FITZGIBBON: I’m with the Prime Minister on this one, and indeed Anthony Albanese said something very similar yesterday – people just need to tone the debate down. Surely we can’t be having a debate about whose fault all of this is in the middle of a crisis. We’ve got people about there risking their lives to help others. We have people who have their lives threatened by the situation in their homes or in their communities, and the last thing we need is politicians playing a blame game.
And what concerns me most, Jess, is that within that blame game there’s a whole lot of extended rhetoric and exaggeration, and if you like “fake news” going on about the causes or otherwise of these events. We need to get our people through this terrible situation, and yes we can have a conversation about those things after the events
ROUSE: Yes, yes. No – I do definitely agree with you on that one. Moving on to other news that’s been around this week – there was a mandatory, or a bill, being put into Parliament – kick started by Senator Pauline Hanson – around the dairy industry and a mandatory Code of Conduct and also a minimum farm-gate price for milk. Now, this one only just didn’t get across the line.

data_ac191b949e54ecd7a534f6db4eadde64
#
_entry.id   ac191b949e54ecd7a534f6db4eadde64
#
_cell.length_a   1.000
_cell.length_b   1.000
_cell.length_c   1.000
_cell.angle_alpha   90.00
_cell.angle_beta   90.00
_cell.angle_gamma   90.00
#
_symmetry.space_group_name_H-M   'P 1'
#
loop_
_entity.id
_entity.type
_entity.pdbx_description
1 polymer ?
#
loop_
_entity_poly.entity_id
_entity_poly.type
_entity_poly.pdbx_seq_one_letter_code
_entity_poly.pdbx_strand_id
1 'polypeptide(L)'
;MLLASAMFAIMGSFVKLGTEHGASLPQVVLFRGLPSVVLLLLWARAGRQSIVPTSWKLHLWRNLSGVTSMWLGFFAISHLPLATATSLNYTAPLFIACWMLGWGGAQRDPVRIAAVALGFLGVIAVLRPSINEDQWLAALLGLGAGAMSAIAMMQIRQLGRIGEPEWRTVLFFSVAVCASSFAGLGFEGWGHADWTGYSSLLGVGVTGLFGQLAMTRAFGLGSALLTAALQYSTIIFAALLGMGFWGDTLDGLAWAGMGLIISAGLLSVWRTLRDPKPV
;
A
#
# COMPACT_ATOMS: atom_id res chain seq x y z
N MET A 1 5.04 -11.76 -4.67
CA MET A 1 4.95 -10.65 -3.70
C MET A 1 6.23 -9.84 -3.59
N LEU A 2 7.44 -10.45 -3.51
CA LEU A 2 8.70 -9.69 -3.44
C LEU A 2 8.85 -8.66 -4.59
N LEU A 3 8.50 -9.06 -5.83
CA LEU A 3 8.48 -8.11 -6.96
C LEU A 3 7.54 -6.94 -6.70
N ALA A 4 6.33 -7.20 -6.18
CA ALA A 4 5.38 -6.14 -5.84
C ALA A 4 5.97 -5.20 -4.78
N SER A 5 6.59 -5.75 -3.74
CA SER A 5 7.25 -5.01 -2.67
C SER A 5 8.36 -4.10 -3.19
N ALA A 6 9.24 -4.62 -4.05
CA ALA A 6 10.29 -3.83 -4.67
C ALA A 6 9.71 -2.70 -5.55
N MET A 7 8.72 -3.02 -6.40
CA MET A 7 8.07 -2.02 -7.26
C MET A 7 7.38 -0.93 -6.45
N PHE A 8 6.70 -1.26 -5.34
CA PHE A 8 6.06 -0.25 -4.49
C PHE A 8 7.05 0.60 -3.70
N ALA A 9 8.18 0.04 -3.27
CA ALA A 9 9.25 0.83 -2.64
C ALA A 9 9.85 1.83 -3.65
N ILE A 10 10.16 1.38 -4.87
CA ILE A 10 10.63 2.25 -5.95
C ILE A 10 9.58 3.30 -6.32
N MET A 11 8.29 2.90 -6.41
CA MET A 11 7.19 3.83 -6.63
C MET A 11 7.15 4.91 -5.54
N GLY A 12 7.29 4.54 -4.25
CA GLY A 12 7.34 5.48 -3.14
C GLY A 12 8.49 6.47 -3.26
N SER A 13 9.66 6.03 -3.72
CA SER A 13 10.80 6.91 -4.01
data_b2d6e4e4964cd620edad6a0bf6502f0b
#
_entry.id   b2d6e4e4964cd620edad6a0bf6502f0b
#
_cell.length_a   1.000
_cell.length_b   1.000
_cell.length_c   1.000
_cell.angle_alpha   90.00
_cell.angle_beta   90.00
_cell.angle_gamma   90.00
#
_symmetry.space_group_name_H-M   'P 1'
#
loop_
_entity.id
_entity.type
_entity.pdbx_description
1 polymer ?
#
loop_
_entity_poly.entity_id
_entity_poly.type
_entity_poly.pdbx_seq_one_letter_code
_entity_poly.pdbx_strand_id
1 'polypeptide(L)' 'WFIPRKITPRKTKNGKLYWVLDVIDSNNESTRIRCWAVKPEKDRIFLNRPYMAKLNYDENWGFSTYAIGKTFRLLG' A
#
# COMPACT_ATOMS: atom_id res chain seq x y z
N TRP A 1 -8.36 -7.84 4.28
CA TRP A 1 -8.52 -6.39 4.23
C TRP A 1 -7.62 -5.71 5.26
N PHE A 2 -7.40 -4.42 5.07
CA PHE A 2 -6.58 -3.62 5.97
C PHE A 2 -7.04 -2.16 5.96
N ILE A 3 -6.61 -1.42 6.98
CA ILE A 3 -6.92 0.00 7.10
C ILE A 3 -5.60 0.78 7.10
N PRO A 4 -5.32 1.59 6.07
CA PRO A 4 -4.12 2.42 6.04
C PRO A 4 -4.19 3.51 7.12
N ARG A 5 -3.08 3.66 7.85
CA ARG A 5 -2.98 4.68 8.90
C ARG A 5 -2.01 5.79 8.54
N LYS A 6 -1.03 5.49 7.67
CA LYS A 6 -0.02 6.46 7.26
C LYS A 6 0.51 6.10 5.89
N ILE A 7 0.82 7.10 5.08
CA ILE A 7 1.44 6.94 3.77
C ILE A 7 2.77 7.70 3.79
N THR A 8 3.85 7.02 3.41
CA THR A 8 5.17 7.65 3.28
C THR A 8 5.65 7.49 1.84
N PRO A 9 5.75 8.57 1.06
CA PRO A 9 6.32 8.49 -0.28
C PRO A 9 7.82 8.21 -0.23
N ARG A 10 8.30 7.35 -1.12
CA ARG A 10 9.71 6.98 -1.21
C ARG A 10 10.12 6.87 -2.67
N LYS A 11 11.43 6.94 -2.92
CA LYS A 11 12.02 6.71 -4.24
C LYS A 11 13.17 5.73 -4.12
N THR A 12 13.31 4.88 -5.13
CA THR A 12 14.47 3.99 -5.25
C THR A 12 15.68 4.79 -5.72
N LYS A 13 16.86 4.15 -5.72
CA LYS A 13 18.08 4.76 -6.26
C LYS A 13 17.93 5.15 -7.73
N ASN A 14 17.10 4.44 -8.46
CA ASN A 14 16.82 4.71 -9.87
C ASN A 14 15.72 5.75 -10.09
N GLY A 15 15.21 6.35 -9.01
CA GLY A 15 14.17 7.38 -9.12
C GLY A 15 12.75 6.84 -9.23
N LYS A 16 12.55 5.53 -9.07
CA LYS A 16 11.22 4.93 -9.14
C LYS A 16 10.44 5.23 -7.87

FITZGIBBON: Yes, really unfortunate Jess. You’ll recall that going into the last federal election Labor took a policy to propose the implementation of a minimum farm-gate milk price. We know our dairy farmers are in crisis. They’re facing what I call a “cost-price squeeze.” Their costs are continuously going up, particularly now due to the drought but the price they receive for their milk is stubbornly low. It remains too low. People know that, you know, the big retailers are selling milk at a dollar a litre or just a bit more now. So, we’ve got to do something about that.